The piano (an abbreviation of pianoforte) is a musical instrument played using a keyboard. It is widely employed in classical and jazz music for solo and ensemble performances, accompaniment, and for composing and rehearsal. Although the piano is not portable and often expensive, its versatility and ubiquity have made it one of the world’s most familiar musical instruments.
An acoustic piano usually has a protective wooden case surrounding the soundboard and metal strings, and a row of 88 black and white keys (52 white, 36 black). The strings are sounded when the keys are pressed, and silenced when the keys are released. The note can be sustained, even when the keys are released, by the use of pedals.
Pressing a key on the piano’s keyboard causes a padded (often with felt) hammer to strike strings. The hammer rebounds, and the strings continue to vibrate at their resonant frequency. These vibrations are transmitted through a bridge to a soundboard that amplifies by more efficiently coupling the acoustic energy to the air. When the key is released, a damper stops the strings’ vibration, ending the sound. Although an acoustic piano has strings, it is usually classified as a percussion instrument because the strings are struck rather than plucked (as with a harpsichord or spinet); in the Hornbostel-Sachs system of instrument classification, pianos are considered chordophones. With technological advances, electric, electronic, and digital pianos have also been developed.
Modern acoustic pianos have two basic configurations, the grand piano and the upright piano, with various styles of each. There are also specialized and novelty pianos, electric pianos based on electromechanical designs, electronic pianos that synthesize piano-like tones using oscillators, and digital pianos using digital samples of acoustic piano sounds.
In grand pianos, the frame and strings are horizontal, with the strings extending away from the keyboard. The action lies beneath the strings, and uses gravity as its means of return to a state of rest.
There are many sizes of grand piano. A rough generalization distinguishes the concert grand (between 2.2 and 3 meters long, about 7–10 feet) from the parlor grand or boudoir grand (1.7 to 2.2 meters long, about 6–7 feet) and the smaller baby grand (around 1.5 meters, about 5 feet).
Upright pianos, also called vertical pianos, are more compact because the frame and strings are vertical. The hammers move horizontally, and return to their resting position via springs, which are susceptible to degradation. Upright pianos with unusually tall frames and long strings are sometimes called upright grand pianos. Some authors classify modern pianos according to their height and to modifications of the action that are necessary to accommodate the height.
- Studio pianos are around 42 to 45 inches (106 to 114 cm) tall. This is the shortest cabinet that can accommodate a full-sized action located above the keyboard.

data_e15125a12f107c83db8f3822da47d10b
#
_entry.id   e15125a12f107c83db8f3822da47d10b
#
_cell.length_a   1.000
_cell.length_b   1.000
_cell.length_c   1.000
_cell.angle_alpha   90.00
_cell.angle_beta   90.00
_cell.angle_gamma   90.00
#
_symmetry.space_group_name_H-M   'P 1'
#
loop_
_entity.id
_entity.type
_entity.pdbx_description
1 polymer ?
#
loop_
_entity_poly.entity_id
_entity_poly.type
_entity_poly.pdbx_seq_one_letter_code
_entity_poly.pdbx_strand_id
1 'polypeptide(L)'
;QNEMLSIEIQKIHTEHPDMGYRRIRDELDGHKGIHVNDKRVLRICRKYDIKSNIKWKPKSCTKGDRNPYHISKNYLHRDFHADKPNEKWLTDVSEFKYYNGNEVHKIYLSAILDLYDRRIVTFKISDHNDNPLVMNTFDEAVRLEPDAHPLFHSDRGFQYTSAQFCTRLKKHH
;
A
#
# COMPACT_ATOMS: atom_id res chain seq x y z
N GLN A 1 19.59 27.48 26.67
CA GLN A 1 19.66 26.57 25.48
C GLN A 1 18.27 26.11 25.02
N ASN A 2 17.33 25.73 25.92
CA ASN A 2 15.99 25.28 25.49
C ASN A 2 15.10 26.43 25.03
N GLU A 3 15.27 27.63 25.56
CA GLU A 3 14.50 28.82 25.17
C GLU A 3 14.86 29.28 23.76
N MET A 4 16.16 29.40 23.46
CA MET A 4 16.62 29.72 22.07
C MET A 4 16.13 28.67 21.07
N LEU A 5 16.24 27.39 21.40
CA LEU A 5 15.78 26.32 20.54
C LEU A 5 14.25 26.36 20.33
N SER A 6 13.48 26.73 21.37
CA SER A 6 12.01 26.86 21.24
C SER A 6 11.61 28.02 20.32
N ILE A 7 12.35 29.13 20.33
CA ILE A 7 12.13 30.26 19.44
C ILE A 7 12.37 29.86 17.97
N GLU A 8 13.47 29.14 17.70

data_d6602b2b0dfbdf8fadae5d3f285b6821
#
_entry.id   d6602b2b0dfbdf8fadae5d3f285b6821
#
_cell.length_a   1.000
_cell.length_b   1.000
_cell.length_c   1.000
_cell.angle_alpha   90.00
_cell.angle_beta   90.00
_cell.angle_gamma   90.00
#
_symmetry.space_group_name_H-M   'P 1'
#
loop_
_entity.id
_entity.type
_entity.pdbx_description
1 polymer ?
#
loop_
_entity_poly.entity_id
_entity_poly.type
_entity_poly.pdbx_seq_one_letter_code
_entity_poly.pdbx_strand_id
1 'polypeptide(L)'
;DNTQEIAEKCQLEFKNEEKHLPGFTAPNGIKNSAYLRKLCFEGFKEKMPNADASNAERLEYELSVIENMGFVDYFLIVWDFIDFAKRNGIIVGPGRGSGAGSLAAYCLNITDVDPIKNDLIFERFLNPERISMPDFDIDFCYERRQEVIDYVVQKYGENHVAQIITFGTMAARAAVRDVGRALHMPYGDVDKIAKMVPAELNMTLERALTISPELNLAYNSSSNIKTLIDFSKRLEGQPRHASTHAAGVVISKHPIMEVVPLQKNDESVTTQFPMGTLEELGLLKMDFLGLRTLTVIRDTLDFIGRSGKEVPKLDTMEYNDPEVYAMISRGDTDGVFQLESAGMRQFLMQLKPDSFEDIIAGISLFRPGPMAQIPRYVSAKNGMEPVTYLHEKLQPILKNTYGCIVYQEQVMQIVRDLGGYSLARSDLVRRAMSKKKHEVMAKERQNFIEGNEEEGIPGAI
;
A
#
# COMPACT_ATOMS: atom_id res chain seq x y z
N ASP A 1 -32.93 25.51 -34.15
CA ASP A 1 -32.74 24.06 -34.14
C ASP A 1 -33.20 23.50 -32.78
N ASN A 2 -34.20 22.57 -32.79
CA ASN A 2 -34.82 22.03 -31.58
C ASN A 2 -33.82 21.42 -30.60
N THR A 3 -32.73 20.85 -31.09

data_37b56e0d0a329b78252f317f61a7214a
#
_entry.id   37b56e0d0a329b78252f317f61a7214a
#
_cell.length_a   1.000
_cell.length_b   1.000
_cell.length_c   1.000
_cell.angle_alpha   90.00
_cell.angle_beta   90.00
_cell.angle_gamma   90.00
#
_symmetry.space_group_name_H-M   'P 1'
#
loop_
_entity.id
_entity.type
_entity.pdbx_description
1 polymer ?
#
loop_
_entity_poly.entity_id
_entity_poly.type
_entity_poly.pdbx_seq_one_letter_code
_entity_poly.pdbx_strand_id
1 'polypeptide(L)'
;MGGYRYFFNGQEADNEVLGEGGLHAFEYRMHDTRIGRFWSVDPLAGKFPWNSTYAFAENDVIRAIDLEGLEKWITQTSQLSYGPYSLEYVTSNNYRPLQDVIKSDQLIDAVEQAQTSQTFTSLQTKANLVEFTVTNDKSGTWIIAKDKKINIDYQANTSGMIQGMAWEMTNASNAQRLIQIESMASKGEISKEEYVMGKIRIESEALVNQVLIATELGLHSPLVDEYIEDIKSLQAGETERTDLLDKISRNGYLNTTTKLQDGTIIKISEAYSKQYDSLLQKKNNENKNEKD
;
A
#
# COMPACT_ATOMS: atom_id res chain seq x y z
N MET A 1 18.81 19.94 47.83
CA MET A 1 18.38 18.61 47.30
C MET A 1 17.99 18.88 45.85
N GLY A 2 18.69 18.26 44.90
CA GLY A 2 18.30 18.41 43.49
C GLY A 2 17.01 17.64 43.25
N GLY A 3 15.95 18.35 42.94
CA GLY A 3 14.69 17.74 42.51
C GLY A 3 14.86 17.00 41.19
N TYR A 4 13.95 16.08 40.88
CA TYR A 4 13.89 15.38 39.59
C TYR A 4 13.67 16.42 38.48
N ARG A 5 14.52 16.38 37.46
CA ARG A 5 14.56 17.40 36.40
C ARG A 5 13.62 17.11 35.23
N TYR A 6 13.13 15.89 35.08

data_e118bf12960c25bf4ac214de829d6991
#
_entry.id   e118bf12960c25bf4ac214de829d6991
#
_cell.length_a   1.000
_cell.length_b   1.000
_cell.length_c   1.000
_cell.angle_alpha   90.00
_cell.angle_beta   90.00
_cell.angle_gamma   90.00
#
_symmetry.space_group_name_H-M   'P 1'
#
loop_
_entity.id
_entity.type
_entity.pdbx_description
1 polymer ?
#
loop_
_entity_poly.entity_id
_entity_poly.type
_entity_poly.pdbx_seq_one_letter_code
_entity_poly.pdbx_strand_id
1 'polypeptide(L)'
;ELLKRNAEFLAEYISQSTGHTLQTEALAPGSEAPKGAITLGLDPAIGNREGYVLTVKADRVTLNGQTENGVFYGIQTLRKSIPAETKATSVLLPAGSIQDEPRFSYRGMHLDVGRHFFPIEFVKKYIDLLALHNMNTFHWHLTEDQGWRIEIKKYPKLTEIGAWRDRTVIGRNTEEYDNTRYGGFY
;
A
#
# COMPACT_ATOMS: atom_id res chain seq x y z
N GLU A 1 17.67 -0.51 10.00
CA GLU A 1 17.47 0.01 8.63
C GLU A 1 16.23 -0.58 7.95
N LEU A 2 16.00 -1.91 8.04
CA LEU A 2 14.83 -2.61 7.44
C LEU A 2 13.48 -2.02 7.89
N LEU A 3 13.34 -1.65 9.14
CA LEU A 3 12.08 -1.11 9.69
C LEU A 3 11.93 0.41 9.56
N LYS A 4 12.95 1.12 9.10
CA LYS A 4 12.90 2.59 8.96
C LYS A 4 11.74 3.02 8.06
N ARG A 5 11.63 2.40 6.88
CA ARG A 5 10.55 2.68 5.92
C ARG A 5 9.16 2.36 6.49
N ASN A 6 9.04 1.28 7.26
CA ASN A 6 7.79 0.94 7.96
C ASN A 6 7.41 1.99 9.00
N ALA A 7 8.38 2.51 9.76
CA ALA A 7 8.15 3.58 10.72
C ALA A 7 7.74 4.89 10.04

- Console pianos have a compact action (shorter hammers), and are a few inches shorter than studio models.
- The top of a spinet model barely rises above the keyboard. The action is located below, operated by vertical wires that are attached to the backs of the keys.
- Anything taller than a studio piano is called an upright.
In the following clip, Van Cliburn, a renowned pianist of the twentieth century, plays Rachmaninoff’s Piano Concerto No. 2.
The celesta or celeste is a struck idiophone operated by a keyboard. It looks similar to an upright piano (four- or five-octave), or a large wooden music box (three-octave). The keys connect to hammers that strike a graduated set of metal (usually steel) plates suspended over wooden resonators. Four- or five-octave models usually have a pedal that sustains or damps the sound. The three-octave instruments do not have a pedal because of their small “table-top” design.
One of the best-known works that uses the celesta is Tchaikovsky’s “Dance of the Sugar Plum Fairy” from The Nutcracker. You can hear it below:
The organ (from Greek ὄργανον organon, “organ, instrument, tool”) is a keyboard instrument of one or more divisions, each played with its own keyboard, played either with the hands or with the feet. The organ is a relatively old musical instrument, dating from the time of Ctesibius of Alexandria, who is credited with inventing the water organ. It was played throughout the Greek and Roman world, particularly during races and games. During the early medieval period it spread from the Byzantine Empire, where it continued to be used in secular and imperial court music, to Western Europe, where it gradually assumed a prominent place in the liturgy of the Catholic Church. Subsequently it re-emerged as a secular and recital instrument.
Organs can fall into one of several categories including pipe organs, reed organs chord organs, steam organs, and electronic organs such as the famous Hammond Organ.
The following video gives a description of how organs move air to produce sound.